But, make no mistake, it’s a good one.
The Dells offers 142 holes and 12 different golf experiences, ranging from short courses to championship versions. The courses were designed around landscapes left by the glacier period and surrounded by sandstone bluffs, towering pines and rolling hills. That makes The Dells special as a golf destination.
For the record my favorite course there is the 18-holer at Wild Rock, created by the well respected design team of Michael Hurdzan and Dana Fry. It’s a frequent tournament venue.
That said, the best golf facility in The Dells, in my book, is Trappers Turn. It’s got three fine nines – the Arbor, Canyon and Lakes – as well as a unique 12-hole par-3 course called 12North. Two-time U.S. Open champion Andy North and Oliphant Haltom Golf teamed up on this one for a series of challenging holes that measure between 50 and 120 yards and also includes a one-acre putting green. Toss in the big clubhouse and restaurant and Trappers Turn gives you all you could want.
That’s brings me to the most interesting course in The Dells. That would be the 18-holer at Christmas Mountain Village, called The Oaks. Christmas Mountain doubles as a ski area with 16 runs and two chairlifts in the winter.
Located in unincorporated Dells, it has the widest range of lodging options I’ve seen at a golf facility. There are 60 year-round residents and visitors can also stay in campers, tents, log cabins, condos or villas. BlueGreen Vacations Unlimited oversees that.
What Christmas Mountain Village lacks is historical information, perhaps because the staff is relatively new. Jacob James, the head professional, has been on hand for less than a year and Greg Schernecker, who has done solid work in improving course conditioning as the superintendent, has been on the staff for less than two years after coming over from John Deere Co.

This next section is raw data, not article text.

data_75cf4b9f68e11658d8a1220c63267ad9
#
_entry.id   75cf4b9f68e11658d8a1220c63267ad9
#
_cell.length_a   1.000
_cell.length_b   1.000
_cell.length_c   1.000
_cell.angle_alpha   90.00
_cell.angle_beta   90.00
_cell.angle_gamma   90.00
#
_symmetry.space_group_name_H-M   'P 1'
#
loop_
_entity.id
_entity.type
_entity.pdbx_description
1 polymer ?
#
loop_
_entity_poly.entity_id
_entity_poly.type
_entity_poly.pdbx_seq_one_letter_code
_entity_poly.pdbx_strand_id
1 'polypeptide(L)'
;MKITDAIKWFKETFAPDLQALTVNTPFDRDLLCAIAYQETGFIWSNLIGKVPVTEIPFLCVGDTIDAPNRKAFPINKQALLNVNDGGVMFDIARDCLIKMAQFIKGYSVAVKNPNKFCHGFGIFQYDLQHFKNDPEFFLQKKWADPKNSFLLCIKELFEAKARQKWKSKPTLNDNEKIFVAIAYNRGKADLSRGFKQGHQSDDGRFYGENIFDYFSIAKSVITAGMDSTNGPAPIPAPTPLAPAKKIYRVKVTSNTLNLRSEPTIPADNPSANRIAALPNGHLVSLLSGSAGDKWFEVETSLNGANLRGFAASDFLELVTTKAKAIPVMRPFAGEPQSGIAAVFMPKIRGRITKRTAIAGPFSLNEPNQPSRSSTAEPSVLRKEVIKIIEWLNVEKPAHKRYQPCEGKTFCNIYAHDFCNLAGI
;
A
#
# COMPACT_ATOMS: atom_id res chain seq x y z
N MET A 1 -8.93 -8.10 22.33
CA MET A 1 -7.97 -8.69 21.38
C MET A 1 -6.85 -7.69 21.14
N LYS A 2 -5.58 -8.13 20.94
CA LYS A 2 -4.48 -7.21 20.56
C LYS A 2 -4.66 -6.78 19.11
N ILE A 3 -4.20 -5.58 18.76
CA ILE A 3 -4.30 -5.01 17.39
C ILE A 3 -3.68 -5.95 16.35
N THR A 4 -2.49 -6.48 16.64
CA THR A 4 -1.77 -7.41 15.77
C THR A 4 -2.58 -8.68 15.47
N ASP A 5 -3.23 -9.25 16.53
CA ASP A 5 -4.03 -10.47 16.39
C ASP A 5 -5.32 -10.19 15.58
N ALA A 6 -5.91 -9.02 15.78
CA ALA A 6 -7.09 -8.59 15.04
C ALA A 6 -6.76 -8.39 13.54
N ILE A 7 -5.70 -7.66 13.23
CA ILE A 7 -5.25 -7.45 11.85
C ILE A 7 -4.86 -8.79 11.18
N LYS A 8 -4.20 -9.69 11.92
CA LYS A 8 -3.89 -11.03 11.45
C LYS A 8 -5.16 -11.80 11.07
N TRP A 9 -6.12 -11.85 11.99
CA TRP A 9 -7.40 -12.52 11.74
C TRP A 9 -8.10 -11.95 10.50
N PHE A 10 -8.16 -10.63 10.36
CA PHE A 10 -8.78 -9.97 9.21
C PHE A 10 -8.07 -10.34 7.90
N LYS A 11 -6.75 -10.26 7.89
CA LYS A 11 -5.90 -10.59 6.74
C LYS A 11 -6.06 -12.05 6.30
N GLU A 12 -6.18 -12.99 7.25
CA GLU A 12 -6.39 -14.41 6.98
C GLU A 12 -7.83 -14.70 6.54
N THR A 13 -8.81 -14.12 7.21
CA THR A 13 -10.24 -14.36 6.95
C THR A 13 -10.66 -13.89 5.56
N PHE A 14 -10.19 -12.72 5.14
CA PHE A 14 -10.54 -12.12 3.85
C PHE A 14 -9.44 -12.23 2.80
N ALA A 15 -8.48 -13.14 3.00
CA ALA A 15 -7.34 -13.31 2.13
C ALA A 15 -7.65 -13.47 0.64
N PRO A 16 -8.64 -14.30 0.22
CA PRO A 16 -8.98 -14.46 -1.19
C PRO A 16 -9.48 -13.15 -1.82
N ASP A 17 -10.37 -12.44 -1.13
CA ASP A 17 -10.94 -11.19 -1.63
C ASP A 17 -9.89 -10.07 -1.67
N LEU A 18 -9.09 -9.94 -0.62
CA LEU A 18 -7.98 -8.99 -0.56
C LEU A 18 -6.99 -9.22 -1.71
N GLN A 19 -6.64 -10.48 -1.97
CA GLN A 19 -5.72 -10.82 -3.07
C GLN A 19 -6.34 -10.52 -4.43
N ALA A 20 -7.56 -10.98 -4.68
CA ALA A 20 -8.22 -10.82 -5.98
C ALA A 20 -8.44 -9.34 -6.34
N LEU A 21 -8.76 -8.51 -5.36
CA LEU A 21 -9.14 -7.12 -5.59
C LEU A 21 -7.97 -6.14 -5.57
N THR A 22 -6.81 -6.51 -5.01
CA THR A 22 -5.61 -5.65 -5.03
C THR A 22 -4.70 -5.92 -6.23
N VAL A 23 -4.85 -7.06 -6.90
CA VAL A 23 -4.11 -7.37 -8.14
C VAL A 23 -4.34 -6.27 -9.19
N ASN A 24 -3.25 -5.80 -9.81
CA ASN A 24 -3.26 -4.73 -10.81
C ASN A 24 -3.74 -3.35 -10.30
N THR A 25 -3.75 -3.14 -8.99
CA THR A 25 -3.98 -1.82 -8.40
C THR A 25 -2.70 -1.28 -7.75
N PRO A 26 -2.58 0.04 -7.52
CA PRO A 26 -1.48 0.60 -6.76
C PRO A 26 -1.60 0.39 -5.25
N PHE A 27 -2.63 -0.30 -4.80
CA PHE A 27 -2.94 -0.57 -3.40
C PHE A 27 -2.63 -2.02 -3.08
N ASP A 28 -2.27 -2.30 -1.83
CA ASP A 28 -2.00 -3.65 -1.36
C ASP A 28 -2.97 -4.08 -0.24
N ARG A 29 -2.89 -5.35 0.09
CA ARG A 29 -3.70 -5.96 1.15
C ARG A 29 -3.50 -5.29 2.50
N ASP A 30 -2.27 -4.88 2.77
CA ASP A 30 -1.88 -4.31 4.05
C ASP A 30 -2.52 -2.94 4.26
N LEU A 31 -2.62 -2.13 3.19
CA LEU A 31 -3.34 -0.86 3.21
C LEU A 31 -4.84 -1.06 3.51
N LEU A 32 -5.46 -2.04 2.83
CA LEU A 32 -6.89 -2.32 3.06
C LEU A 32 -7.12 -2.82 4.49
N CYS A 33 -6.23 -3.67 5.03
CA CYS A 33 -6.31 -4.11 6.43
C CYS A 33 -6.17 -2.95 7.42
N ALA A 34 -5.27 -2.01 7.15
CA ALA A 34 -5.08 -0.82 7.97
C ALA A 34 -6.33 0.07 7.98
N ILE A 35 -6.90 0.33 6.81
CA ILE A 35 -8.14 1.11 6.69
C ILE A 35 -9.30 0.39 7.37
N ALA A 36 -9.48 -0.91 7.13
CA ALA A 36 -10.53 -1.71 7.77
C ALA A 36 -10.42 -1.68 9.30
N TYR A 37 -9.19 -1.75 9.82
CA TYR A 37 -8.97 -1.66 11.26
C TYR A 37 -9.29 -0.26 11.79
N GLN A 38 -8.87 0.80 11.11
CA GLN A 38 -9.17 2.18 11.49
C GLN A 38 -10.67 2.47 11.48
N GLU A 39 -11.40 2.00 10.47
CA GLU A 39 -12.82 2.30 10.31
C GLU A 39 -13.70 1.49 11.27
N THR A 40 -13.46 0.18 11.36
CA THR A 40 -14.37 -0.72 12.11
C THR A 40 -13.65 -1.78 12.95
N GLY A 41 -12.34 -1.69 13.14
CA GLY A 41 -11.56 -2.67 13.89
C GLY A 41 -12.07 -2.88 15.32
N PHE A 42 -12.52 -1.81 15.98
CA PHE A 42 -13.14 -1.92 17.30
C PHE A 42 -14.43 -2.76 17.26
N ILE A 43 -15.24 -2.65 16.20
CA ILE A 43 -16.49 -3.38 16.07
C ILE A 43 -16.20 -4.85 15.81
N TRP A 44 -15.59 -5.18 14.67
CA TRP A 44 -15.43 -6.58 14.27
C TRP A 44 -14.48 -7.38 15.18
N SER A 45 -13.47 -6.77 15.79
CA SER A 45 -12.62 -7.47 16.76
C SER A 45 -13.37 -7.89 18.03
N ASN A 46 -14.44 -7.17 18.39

Schernecker built a nine-hole course in Poynette, Wis. from the ground up in 1999. He had superintendents jobs at two other Wisconsin courses over a 10-year period before his stint selling Deere equipment, but the focus now is on upgrading Christmas Mountain Village.
“We’ll just keep improving,’’ he said. “I’m excited to see where we can take the course next. I want this to be the best course in The Dells.’’
From what we could gather the resort opened in 1969 for skiers. The Oaks course was designed by Art Johnson. Johnson passed on in 2010 at the age of 82, and his architectural work on The Oaks was reportedly done in 1985. The course opening, though, wasn’t opened until 1990. At least that’s what we could find in published reports.
Johnson participated in the design of about 40 courses, most all in Wisconsin, and was best known as a park planner for many years in Madison. He was dedicated to his craft, as his death came following a heart attack triggered when he had been taking down a tree and lugging away some logs near his home.
Christmas Mountain Village also has a nine-holer called The Pines. Schernecker brought it back to life after it’d been closed for two years. The Oaks, though, is the eye-catcher – especially the back nine. The views there are stunning and the course can stand up to any in the area.
While all the putting surfaces are huge, The Oaks has two that are unique. One is in the shape of the state of Wisconsin, the other in the shape of the state of Illinois. Flags of both states are behind their respective greens.
Fairfield Hills, located in the foothills of Baraboo, has the largest practice range in the Dells and a course that has 12 holes. It can be played at three, nine, 12 or 18 holes, however.
Pinecrest, in the Dells’ downtown area, is a par-3 with holes ranging from 90 to 150 yards. This facility also includes an archery course.
The setting for Spring Brook, another nine-holer, is in tall pines with rolling terrain and wooded surroundings. It’s good for all skill levels and especially good for family games.